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Posts tagged “Vintage L.A.

The Original Superstar of a Hollywood Lost ~ Rudolph Valentino • 1895-1926

Long Before Clark Gable or Brando, James Dean or Elvis, Paul Newman, Brad Pitt or Johnny Depp – the First Pop Icon Glam Rock Superstar Held the World at His Feet. His Name was Rudolph Valentino. And Long before National Enquirer, Vanity Fair or TMZ, Valentino managed to Achieve SuperStar Fame & Weave a Tangled Web of Personal Scandal to rival that of any Modern-Day Star….and so it Begins ~

At the Turn of the 20th Century, Los Angeles was but a sleepy Pueblo, just coming into its own as a City. San Francisco had already established a huge Shipping trade by virtue of its Great Bay, however crippled she was by the Earthquake of 1906. The City would rebuild to hold the Panama-Pacific International Exposition just nine years later.

Other Cities in Southern California were sought out by Easterners as a Place to flock to for the Climate. Towns like Redlands and Riverside were Reached by Rail from parts Eastward for their Hot Springs and balmy climates in the Days before Modern Medicine, as Folk travelled West for a Climate to Cure what ailed them, or an opportunity to work in the New Agricultural Paradise, Miles and Endless Miles of Lemons, Oranges and every kind of Virgin FarmLand Crop to Sow as Far as the Eye Could See. California Towns South and East were larger and more Established than Los Angeles at that time, nearer and more accessible from the East by Railway and Rural Roads in the Days before Highways.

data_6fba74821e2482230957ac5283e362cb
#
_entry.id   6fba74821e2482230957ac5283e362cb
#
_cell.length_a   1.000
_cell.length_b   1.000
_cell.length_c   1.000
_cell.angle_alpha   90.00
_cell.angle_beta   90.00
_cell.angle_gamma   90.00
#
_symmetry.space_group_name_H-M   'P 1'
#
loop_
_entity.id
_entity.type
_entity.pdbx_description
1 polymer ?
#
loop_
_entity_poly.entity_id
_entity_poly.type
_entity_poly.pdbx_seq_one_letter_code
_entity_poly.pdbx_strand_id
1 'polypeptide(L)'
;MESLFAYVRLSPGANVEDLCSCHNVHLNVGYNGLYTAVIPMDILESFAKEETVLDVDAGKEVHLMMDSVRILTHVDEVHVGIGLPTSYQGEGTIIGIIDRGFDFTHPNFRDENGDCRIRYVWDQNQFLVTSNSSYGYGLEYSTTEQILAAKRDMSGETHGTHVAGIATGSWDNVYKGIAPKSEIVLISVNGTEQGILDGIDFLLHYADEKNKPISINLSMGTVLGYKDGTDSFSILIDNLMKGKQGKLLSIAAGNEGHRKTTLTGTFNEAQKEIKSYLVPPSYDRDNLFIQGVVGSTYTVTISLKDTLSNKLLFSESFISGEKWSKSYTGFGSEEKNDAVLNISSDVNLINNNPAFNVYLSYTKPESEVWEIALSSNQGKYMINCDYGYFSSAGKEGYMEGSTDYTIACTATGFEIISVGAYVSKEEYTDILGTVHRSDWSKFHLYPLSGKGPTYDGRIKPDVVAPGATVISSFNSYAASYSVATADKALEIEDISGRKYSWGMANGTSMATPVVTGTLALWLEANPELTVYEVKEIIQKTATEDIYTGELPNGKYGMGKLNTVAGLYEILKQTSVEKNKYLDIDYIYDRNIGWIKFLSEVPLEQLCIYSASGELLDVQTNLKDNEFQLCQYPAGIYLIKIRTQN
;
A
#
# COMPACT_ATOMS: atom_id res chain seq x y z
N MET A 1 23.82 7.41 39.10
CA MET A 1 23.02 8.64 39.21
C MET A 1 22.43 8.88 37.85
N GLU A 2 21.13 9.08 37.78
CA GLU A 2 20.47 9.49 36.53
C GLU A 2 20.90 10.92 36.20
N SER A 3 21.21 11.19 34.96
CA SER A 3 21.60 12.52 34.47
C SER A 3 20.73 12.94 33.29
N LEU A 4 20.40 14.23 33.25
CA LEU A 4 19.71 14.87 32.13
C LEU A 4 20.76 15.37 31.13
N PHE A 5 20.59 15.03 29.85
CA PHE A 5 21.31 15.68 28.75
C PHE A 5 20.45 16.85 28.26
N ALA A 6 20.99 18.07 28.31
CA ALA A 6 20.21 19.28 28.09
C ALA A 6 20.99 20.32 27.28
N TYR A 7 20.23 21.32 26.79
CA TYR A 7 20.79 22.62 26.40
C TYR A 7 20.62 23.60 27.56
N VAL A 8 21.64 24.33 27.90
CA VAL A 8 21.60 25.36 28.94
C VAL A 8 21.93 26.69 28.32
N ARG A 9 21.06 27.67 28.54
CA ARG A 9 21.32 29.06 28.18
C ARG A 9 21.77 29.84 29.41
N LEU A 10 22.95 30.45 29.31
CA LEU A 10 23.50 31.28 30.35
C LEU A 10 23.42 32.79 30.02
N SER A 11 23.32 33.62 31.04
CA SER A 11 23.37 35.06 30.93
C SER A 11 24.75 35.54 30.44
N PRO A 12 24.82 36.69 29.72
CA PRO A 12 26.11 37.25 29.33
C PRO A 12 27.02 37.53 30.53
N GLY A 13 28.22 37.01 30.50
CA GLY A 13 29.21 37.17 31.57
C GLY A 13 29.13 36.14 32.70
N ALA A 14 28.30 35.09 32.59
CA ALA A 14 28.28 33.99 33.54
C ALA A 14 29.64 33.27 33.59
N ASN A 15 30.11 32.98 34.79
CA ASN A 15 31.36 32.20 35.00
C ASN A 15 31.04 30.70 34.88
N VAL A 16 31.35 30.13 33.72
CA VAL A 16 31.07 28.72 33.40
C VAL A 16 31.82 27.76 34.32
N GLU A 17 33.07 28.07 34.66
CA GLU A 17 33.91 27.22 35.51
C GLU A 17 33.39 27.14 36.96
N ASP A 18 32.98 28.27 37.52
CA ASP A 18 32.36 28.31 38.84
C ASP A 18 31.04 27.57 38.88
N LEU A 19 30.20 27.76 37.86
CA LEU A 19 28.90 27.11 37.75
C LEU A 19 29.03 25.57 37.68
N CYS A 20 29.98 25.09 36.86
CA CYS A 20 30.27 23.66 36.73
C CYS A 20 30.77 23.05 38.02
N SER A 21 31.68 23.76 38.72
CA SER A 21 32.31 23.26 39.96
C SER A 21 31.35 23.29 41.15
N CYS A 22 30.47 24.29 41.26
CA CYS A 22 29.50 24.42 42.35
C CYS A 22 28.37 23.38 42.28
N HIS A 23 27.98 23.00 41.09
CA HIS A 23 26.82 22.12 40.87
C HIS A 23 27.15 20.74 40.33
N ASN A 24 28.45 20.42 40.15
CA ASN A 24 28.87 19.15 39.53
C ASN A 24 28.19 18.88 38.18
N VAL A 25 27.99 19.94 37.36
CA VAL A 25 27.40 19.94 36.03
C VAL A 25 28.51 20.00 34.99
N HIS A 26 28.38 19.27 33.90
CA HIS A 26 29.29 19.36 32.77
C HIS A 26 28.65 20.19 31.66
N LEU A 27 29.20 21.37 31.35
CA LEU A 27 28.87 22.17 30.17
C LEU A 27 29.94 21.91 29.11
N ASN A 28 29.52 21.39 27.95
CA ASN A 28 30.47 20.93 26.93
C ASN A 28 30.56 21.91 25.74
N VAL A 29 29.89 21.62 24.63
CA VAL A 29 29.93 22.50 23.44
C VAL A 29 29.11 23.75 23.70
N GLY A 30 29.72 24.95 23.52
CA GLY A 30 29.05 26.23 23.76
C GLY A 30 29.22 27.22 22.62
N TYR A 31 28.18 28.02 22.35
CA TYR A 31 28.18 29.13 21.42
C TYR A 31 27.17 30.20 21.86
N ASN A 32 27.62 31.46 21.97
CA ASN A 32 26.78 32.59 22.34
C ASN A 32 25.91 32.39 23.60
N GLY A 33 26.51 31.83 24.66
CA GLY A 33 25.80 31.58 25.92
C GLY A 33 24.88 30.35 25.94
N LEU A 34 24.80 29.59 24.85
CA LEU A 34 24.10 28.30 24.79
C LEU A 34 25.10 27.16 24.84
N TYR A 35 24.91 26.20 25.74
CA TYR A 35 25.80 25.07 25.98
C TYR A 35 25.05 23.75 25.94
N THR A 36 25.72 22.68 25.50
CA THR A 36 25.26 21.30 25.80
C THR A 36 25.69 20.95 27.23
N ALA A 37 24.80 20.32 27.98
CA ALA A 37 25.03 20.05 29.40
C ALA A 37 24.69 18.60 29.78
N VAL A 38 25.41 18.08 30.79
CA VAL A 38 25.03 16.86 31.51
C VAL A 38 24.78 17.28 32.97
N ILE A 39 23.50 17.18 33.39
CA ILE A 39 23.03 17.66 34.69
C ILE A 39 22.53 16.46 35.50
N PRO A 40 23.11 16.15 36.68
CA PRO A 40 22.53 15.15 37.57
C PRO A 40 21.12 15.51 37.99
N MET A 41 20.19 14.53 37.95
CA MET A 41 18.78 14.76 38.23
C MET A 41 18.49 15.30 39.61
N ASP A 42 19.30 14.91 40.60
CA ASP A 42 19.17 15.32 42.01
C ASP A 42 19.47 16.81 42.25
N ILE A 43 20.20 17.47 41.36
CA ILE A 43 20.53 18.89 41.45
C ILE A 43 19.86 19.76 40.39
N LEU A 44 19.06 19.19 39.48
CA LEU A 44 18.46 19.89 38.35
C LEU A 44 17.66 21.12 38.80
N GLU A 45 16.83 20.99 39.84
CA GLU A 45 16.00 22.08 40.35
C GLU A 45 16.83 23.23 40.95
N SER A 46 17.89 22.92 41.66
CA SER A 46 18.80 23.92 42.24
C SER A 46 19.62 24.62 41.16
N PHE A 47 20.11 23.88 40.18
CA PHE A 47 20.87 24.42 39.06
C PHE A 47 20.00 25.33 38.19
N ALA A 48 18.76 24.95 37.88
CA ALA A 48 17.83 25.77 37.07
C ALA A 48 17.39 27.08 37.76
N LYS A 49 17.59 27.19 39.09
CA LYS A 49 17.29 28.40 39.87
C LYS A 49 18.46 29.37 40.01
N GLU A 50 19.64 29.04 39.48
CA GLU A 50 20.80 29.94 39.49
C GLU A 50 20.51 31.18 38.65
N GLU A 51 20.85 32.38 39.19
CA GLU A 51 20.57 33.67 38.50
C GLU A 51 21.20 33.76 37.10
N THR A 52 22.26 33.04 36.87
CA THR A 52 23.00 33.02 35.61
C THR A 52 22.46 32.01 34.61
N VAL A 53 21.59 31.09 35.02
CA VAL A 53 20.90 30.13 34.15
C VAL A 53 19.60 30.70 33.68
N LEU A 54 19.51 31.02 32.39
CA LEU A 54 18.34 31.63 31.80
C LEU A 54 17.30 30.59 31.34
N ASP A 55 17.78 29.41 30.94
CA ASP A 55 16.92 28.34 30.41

San Dimas Orange Grove ~ Early 1900's

But The Sleepy L.A. Pueblo had begun to grow, with an incredibly varied terrain, Mountains, Sea, Growing Cityscape and cheap, endless land just waiting for any Entrepeneurial Spirit to Come Along. Recent improvements to the City Infrastructure had only recently arrived, like Electric Streetlights. In 1912, A Former New York actor came to town, his name was Mack Sennett. With financial backing from Adam Kessel and Charles O. Bauman of the New York Motion Picture Company, Sennett founded Keystone Studios in Edendale, California, (which is now a part of Echo Park). The original main building, the first totally enclosed film stage and studio in history, is still there. Many important actors started their careers with Sennett, including Mabel NormandCharlie ChaplinGloria Swanson,The Keystone CopsBing Crosby, and W. C. Fields.